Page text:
This day, in part, was for it.
The franchise quarterback signed a five-year, $125 million contract extension Friday morning. But the pact, while making him the first player in NFL history to reach $25 million per year, was not entirely money-driven. Carr and his agent, Tim Younger, said that their earliest talks centered on Carr’s desire to position the Raiders to extend core teammates, too.
— OAKLAND RAIDERS (@RAIDERS) June 23, 2017
As Carr addressed such points in his news conference, a sound was heard from the back of the room. It was high-pitch, coming from the 1-year-old in a white shirt and blue shorts. His wife held the blond-haired boy in her arms.
“Dadda! Dadda! Dadda!” Carr’s younger of two sons called.
This deal was about that family, too.
Carr and the Raiders have added security. The promising quarterback is under contract through the team’s scheduled 2020 relocation to Las Vegas and into the 2022 season. Some cash flexibility was retained in the process. And now, Carr and his family can provide not only for themselves but also others.
The Raiders are expected to work actively to lock up right guard Gabe Jackson. He is entering the final year of his rookie deal. Defensive end Khalil Mack and wide receiver Amari Cooper also are due new deals in the coming years.
General manager Reggie McKenzie said efforts to lock up Jackson will start “ASAP.”
Carr’s contract was backloaded to some extent, certain funds prolonged with the future in mind. Younger allowed that, given the void of state income taxes in Nevada, such a team-friendly approach was incentivized. But it was Carr’s focus not to rob the Raiders of their ability to continue rewarding their young talent.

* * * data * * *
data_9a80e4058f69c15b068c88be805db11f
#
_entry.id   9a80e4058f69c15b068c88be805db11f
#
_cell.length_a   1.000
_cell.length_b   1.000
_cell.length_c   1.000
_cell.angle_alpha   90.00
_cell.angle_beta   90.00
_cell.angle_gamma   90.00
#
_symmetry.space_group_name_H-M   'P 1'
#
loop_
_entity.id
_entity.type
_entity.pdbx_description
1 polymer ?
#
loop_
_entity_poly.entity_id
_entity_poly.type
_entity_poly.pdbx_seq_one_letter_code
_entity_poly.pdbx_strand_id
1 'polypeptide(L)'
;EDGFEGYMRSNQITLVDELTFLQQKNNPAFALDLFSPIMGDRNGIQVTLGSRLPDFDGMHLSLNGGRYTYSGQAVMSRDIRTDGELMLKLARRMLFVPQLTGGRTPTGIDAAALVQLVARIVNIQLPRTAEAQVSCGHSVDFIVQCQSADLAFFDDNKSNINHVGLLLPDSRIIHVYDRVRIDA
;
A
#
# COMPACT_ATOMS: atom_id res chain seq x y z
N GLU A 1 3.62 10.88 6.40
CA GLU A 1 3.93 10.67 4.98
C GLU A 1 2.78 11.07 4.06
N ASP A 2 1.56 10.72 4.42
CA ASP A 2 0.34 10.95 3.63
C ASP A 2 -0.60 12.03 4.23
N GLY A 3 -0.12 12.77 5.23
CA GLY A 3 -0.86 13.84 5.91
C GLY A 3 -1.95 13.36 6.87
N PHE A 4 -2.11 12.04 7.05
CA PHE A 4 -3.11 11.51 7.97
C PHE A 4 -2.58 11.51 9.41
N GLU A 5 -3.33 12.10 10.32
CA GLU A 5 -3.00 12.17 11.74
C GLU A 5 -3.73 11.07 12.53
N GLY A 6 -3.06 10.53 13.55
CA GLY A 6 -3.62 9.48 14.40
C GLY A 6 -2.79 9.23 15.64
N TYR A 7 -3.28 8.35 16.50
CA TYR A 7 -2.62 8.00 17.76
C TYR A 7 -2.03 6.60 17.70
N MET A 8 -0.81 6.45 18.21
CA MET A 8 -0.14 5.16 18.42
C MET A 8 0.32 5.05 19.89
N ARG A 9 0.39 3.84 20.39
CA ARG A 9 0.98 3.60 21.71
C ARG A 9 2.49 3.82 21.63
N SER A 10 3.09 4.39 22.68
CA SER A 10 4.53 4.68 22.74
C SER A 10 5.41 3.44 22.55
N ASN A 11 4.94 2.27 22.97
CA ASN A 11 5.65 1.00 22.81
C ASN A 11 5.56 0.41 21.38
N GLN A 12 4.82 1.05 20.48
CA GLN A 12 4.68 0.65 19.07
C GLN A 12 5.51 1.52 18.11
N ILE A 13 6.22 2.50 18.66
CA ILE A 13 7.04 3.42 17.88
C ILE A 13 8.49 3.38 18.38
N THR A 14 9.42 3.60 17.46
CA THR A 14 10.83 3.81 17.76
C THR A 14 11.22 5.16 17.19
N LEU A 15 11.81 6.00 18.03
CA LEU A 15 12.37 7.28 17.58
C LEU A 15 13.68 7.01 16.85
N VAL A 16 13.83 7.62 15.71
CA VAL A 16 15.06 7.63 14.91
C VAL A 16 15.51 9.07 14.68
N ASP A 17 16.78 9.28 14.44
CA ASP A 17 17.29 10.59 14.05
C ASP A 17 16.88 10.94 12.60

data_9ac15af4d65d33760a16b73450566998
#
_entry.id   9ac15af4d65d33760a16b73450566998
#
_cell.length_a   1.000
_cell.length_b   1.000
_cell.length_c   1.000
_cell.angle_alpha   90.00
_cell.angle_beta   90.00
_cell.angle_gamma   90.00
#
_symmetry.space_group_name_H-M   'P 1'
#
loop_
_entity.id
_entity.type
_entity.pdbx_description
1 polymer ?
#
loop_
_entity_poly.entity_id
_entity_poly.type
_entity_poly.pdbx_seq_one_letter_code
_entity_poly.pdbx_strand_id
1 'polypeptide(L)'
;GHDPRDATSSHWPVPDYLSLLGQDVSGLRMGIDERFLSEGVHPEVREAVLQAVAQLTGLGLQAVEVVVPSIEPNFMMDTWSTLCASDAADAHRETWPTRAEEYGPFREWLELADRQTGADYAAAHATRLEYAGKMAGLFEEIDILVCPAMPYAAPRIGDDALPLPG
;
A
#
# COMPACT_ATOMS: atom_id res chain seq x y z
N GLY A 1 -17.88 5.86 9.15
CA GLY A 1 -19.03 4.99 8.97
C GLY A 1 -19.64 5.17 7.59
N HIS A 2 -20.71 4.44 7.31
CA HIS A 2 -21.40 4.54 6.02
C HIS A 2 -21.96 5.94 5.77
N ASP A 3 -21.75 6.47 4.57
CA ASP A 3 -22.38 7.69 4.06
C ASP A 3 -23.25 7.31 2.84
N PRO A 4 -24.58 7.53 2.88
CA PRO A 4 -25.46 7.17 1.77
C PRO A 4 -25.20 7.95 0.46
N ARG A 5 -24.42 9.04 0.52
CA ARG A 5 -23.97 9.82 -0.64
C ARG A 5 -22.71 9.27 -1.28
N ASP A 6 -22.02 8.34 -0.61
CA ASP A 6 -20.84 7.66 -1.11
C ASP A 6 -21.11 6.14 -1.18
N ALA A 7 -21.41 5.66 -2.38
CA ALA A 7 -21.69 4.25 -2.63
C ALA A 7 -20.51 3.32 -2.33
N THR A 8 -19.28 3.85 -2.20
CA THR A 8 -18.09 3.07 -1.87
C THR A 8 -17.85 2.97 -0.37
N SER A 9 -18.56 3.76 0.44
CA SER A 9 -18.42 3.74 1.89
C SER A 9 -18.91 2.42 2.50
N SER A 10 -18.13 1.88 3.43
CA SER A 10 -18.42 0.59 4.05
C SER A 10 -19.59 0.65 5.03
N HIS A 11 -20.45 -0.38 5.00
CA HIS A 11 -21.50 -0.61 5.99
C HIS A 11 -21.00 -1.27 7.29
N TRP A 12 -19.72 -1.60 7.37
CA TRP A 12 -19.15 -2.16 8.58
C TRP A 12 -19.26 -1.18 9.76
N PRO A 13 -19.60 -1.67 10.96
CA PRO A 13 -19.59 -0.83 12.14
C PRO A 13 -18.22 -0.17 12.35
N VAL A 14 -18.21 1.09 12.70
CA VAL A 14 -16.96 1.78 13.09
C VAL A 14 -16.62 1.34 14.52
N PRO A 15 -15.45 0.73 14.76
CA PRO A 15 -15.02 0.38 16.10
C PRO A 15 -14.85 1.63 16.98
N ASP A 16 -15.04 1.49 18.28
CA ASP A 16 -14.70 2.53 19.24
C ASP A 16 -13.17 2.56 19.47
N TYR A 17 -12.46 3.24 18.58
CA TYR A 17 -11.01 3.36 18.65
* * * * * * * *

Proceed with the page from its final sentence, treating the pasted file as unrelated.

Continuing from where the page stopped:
Such was a focal point in their conversations before and during negotiations.
“I was like, ‘How do we keep my teammates?’ ” Carr said. “I don’t know if it’s weird, how it sounds, but that was just what I kept telling (Younger). I was like, ‘OK, that’s cool. Yeah, that’s awesome. Wow. Cool. (But) is this good for Gabe? Is this good for Khalil? Is this good for Amari?’ … I didn’t want to hurt our team; that’s the last thing I would ever want to do. So, hopefully we didn’t. (laughter) That’s the last thing that I intended to do, and that’s kind of why I was so involved.”
Said Younger: “It was very important to him from the start to make sure that, when the contract was done, it would leave (the Raiders) with the opportunity to sign the other players. When we sat down to think about our goals for the negotiations, that was No. 1. It really was.”
Carr is guaranteed tens of millions of dollars.
And peace of mind.
He knows how soon the game can be taken away from a player. He followed Teddy Bridgewater’s situation; the Vikings quarterback suffered a nasty, noncontact knee injury in practice in August. It could cost him multiple seasons. Likewise, Carr suffered a fractured fibula in December that required surgery and ended his season.
Carr’s family, including his wife, Heather, and sons Dallas, 3, and Deker, 1, will benefit off the newfound stability.
So will others, he said.
“I’m going to do my best to make sure no one knows what we do with it,” Carr said. “I’ll just say this: I can assure you that it’s going to help a lot of people. I’m not stingy. My business manager will probably be on me like, ‘Hey, man. That’s enough.’ … I’ve been down to Haiti, and I’ve seen some of those struggles that they have and the kids there, and my heart just — I cry sometimes thinking about it.
“Just knowing that we can go down there and make a difference and help, those are the kind of things that the money makes me kind of like, ‘Oh, my gosh.’ Because now we can really do some things to help a lot of people.”
Contact reporter Michael Gehlken at firstname.lastname@example.org. Follow @GehlkenNFL on Twitter.